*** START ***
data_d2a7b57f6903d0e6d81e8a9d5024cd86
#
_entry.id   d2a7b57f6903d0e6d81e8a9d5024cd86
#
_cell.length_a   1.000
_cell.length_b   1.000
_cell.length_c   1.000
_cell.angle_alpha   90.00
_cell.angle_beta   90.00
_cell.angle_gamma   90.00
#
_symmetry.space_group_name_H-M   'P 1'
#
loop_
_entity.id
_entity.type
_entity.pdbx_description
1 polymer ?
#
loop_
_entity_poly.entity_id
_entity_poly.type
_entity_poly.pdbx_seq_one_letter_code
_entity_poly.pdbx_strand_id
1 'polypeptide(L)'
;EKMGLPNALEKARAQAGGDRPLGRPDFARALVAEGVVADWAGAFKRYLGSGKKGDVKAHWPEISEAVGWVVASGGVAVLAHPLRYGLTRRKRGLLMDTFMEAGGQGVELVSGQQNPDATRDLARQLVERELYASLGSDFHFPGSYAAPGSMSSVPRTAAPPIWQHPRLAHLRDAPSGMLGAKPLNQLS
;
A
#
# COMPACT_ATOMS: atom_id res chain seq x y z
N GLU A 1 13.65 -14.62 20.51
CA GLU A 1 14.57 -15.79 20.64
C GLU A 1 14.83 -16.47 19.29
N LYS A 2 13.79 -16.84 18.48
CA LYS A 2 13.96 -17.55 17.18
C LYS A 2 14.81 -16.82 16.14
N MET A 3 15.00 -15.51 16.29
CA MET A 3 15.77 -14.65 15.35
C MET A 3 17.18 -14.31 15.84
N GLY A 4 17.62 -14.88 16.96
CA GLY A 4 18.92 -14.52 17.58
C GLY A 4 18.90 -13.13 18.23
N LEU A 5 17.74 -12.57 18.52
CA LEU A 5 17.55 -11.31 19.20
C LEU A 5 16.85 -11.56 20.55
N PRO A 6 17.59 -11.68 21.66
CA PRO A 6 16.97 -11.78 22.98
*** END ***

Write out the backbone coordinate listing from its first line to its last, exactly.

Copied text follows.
data_d2a7b57f6903d0e6d81e8a9d5024cd86
#
_entry.id   d2a7b57f6903d0e6d81e8a9d5024cd86
#
_cell.length_a   1.000
_cell.length_b   1.000
_cell.length_c   1.000
_cell.angle_alpha   90.00
_cell.angle_beta   90.00
_cell.angle_gamma   90.00
#
_symmetry.space_group_name_H-M   'P 1'
#
loop_
_entity.id
_entity.type
_entity.pdbx_description
1 polymer ?
#
loop_
_entity_poly.entity_id
_entity_poly.type
_entity_poly.pdbx_seq_one_letter_code
_entity_poly.pdbx_strand_id
1 'polypeptide(L)'
;EKMGLPNALEKARAQAGGDRPLGRPDFARALVAEGVVADWAGAFKRYLGSGKKGDVKAHWPEISEAVGWVVASGGVAVLAHPLRYGLTRRKRGLLMDTFMEAGGQGVELVSGQQNPDATRDLARQLVERELYASLGSDFHFPGSYAAPGSMSSVPRTAAPPIWQHPRLAHLRDAPSGMLGAKPLNQLS
;
A
#
# COMPACT_ATOMS: atom_id res chain seq x y z
N GLU A 1 13.65 -14.62 20.51
CA GLU A 1 14.57 -15.79 20.64
C GLU A 1 14.83 -16.47 19.29
N LYS A 2 13.79 -16.84 18.48
CA LYS A 2 13.96 -17.55 17.18
C LYS A 2 14.81 -16.82 16.14
N MET A 3 15.00 -15.51 16.29
CA MET A 3 15.77 -14.65 15.35
C MET A 3 17.18 -14.31 15.84
N GLY A 4 17.62 -14.88 16.96
CA GLY A 4 18.92 -14.52 17.58
C GLY A 4 18.90 -13.13 18.23
N LEU A 5 17.74 -12.57 18.52
CA LEU A 5 17.55 -11.31 19.20
C LEU A 5 16.85 -11.56 20.55
N PRO A 6 17.59 -11.68 21.66
CA PRO A 6 16.97 -11.78 22.98